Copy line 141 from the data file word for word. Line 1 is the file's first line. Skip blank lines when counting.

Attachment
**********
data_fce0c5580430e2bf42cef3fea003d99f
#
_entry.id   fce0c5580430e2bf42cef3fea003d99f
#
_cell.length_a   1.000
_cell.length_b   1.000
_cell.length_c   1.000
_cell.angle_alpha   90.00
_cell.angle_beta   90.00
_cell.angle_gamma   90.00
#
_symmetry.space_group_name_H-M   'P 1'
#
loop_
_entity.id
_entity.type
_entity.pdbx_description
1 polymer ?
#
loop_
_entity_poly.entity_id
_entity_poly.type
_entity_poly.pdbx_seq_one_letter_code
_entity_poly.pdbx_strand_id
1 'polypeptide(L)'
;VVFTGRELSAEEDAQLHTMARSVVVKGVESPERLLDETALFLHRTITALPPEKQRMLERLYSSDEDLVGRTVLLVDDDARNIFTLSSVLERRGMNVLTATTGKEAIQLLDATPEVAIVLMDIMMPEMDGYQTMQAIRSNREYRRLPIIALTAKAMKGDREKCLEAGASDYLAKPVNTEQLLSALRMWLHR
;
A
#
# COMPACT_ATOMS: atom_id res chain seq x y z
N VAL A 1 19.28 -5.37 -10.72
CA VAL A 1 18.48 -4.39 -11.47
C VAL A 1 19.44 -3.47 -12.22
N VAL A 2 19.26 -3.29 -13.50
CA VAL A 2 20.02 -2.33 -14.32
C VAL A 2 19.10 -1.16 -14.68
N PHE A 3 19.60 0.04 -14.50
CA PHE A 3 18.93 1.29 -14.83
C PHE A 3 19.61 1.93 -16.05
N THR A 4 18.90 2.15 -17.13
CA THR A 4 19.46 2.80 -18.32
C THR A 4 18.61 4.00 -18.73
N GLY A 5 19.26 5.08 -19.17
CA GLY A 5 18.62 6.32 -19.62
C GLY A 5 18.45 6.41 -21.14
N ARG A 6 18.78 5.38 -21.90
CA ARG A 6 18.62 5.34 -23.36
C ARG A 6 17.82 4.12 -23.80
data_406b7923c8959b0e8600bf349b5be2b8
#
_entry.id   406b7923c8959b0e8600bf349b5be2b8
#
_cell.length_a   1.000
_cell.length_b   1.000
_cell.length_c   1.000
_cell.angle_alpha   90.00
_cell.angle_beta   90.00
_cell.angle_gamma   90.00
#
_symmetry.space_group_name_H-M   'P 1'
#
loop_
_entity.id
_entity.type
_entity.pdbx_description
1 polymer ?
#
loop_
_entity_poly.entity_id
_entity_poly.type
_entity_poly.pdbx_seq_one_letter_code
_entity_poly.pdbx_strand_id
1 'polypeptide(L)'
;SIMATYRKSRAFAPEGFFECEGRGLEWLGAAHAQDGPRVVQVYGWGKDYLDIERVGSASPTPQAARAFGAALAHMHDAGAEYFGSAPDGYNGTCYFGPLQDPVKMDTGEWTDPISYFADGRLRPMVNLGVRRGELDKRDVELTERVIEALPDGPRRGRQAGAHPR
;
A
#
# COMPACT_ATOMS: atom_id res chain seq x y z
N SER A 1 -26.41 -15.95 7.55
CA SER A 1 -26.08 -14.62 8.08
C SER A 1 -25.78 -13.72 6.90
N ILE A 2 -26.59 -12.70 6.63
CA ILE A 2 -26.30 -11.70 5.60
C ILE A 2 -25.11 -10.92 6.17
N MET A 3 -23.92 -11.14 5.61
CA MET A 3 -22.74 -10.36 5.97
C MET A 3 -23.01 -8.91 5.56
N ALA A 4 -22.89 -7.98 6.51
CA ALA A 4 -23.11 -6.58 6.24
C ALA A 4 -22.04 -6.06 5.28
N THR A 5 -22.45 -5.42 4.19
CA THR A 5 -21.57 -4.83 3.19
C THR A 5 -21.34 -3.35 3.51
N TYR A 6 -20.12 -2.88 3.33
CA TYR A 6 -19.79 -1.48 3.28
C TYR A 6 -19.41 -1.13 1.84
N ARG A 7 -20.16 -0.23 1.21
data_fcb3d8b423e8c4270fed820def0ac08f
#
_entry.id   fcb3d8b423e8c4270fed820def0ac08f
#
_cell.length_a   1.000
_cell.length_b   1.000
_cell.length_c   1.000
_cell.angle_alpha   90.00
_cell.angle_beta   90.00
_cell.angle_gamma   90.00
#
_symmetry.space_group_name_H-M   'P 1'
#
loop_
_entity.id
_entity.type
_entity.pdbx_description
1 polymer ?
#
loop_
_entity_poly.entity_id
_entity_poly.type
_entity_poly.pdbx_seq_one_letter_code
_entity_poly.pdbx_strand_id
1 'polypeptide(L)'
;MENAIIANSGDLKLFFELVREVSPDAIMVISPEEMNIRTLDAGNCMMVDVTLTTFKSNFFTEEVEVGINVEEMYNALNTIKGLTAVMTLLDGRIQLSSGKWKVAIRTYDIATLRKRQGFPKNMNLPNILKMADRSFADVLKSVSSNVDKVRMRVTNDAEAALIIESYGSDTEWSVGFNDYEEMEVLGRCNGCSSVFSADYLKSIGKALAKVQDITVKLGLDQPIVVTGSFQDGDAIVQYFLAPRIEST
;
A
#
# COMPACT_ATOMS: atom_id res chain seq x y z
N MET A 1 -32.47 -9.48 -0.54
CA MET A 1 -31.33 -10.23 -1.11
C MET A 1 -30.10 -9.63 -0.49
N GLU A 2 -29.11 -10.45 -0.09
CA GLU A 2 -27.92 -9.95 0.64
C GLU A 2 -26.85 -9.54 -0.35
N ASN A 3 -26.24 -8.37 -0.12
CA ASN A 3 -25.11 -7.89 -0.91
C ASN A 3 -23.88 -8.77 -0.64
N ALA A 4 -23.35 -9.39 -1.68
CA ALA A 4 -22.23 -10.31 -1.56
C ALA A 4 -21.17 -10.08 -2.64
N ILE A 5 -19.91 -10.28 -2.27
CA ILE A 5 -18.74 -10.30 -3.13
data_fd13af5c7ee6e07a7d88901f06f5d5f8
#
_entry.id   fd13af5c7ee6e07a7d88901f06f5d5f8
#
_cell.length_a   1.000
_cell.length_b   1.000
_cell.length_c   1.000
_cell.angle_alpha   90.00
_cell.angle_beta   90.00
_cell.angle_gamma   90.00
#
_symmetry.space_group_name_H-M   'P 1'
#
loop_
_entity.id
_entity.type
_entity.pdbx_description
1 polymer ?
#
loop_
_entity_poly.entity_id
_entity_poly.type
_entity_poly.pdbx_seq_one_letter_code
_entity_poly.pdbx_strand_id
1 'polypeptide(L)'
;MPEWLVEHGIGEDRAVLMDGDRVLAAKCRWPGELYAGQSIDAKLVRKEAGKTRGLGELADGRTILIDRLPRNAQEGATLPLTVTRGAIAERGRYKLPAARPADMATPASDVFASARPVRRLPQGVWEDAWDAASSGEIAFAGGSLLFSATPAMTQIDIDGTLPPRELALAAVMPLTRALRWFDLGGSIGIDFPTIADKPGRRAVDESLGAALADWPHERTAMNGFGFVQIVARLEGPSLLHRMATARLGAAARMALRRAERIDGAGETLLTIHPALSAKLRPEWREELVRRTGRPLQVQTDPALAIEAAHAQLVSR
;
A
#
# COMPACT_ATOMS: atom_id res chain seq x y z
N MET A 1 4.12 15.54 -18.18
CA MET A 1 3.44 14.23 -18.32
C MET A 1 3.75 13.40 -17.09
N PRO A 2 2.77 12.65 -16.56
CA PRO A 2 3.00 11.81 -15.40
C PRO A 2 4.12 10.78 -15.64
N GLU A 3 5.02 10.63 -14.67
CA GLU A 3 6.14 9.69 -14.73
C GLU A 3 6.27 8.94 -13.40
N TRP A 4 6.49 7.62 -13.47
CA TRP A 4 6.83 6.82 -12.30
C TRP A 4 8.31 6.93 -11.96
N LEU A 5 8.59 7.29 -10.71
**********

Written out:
CA ILE A 5 -18.74 -10.30 -3.13